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Animals

The Last Stand, Kenya, 2015

As a trained biologist and conservationist I am driven to capture images that depict our relationship with, and impact on, the natural world. Fewer animals more iconically represent this than rhinos. Rhinos were once abundant throughout Africa and Asia, but in recent years have been poached to the brink of extinction. The white rhino is the largest of the five surviving rhino species and one of the world’s biggest land animals, second only to the African and Asian elephant in size.

White rhinos, unlike their African cousins the black rhinos, form complex social structures, but in all my time shooting rhinos I had never seen a group the size of this one gathered under a tree situated on the plains of Laikipia. Although it was late in the morning, the light had a golden, diffuse quality to it, allowing me to produce an exposure with a good tonal range and a strong composition that incorporated the tree and the unmistakeable outline of Mount Kenya in the distance.

Location: Solio, Laikipia, Kenya
Photograph Date: 2015
Medium: Chromogenic Print
Edition: 200

Additional Information

Dimensions N/A
Available Sizes:

0.7 Meter Classic – (27.50” x 18.25”), 1.0 Meter Classic – (39.25” x 26.25”), 1.5 Meter Classic – (59.00“ x 39.25”), 2.0 Meter Classic – (72.00” x 48.00”)

SKU: N/A

About the Photographer

Robin Moore

Robin Moore is an award-winning photographer, filmmaker, author and conservationist. His photographs regularly appear on the pages of National Geographic Magazine, the Economist, Newsweek and Esquire.

Moore developed an interest in nature at a young age while out exploring his home country of Scotland. His interests grew as he began to travel abroad, instilling a desire to protect the places he visited and the creatures that live there.

Since earning his PhD in Biodiversity Conservation, Moore has been a powerful voice in the fight to protect animals and nature. Moore turned to photography in order to tell the stories of his explorations, educating a broader audience. “My passion for wildlife and wild places inspires my photography and motivates me to use my images in any way I can to advance their protection.”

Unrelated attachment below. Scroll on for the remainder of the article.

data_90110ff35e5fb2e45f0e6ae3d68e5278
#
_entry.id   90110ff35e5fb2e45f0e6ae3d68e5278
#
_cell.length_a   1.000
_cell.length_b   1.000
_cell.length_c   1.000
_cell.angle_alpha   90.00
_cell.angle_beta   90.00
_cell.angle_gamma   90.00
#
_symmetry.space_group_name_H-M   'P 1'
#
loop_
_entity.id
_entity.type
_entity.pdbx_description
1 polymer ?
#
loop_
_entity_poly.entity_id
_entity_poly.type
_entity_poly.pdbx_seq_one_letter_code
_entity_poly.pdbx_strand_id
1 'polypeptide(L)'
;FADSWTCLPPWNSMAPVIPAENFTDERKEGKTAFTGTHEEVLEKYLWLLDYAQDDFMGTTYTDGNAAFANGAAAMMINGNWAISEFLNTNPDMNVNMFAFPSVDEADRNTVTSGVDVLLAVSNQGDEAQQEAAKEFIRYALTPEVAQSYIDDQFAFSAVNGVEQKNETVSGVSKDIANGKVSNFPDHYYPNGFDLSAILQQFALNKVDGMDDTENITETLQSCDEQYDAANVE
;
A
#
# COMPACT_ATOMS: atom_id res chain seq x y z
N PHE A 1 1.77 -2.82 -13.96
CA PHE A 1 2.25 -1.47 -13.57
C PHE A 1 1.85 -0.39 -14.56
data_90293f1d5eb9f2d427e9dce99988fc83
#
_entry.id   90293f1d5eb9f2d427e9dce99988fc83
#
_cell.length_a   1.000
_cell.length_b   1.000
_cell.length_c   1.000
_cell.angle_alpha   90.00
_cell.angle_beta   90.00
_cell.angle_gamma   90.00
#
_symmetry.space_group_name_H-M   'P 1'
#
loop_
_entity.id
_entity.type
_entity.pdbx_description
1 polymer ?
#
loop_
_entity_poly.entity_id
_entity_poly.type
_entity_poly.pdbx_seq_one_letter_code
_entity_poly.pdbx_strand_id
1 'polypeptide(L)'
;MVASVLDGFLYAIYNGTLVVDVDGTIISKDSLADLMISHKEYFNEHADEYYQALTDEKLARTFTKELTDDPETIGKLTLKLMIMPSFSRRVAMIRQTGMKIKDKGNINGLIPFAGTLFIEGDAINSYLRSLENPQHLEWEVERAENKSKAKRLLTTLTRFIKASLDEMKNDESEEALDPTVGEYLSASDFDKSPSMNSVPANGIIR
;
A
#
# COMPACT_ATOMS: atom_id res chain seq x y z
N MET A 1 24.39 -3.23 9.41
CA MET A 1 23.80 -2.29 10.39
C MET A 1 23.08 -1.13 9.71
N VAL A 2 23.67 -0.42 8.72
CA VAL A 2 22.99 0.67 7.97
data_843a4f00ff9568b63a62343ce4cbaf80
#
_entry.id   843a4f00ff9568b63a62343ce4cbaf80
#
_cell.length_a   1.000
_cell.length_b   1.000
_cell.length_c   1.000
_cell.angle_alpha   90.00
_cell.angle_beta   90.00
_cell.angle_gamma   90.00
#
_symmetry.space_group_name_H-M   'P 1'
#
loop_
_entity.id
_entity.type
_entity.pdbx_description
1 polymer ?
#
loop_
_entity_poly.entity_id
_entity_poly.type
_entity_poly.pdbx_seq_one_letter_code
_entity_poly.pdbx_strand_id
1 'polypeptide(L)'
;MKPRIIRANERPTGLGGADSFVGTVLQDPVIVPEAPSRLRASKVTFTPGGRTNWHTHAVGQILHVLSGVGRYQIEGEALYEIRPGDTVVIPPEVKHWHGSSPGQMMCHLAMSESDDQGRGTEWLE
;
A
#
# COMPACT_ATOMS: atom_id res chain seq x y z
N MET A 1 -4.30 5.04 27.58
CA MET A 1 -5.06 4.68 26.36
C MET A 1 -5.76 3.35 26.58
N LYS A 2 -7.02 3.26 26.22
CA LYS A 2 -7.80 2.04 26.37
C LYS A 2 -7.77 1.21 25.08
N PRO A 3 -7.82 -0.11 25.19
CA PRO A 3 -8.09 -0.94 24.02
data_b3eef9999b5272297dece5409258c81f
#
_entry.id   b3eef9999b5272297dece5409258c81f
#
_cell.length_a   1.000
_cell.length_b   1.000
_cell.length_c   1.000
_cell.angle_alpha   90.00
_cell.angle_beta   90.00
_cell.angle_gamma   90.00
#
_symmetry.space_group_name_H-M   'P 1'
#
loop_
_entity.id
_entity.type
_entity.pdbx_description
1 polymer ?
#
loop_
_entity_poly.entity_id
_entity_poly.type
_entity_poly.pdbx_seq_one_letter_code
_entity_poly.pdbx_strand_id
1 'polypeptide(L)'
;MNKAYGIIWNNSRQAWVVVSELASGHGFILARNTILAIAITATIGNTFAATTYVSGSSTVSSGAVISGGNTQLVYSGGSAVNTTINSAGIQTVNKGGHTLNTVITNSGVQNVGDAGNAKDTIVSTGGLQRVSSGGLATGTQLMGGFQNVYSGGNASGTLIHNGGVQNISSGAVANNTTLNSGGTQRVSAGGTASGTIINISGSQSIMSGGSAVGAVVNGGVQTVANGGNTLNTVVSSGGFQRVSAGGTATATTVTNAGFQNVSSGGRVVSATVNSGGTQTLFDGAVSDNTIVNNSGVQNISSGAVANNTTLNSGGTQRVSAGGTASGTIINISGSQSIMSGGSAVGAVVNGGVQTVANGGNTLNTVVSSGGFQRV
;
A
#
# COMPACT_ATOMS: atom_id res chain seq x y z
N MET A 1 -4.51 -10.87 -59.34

In 2010, Moore’s photography and storytelling came together as he led the "Search for Lost Frogs" campaign. Moore created a "Top 10 Most Wanted" list, inspiring a journey across 21 countries, with 33 teams searching on five continents for the world’s rarest amphibians. This led Moore to release his first book in 2014, "In Search of Lost Frogs", a 70,000-word narrative wrapped around 400 images depicting the search for some of the most elusive creatures on earth. The "Search for Lost Frogs" campaign was wildly successful; within a year, scientists found 20 of the "lost" frogs--one of which had last been seen in 1874.

Moore’s tireless work capturing some of the rarest creatures on film, lead to the shot of two endangered rhinos on the cover of Newsweek Magazine, in the November issue of 2014. The article “Extinct.com— The Black Market Trade for Endangered Animals Flourishes on the Web” exposed how some of the rarest species on Earth are being killed off and traded on Facebook.

Recently, Moore has been working on a project to broaden these efforts to other taxonomic groups. As communications director with Global Wildlife Conservation, he is developing a platform to showcase stories of species both ‘lost and found’.

In between his travels and photography assignments, Moore hosts a podcast for National Geographic called "No Filter," where he interviews fellow award-winning photographers such as, Cory Richards, Joel Sartore and Jim Richardson about their craft.

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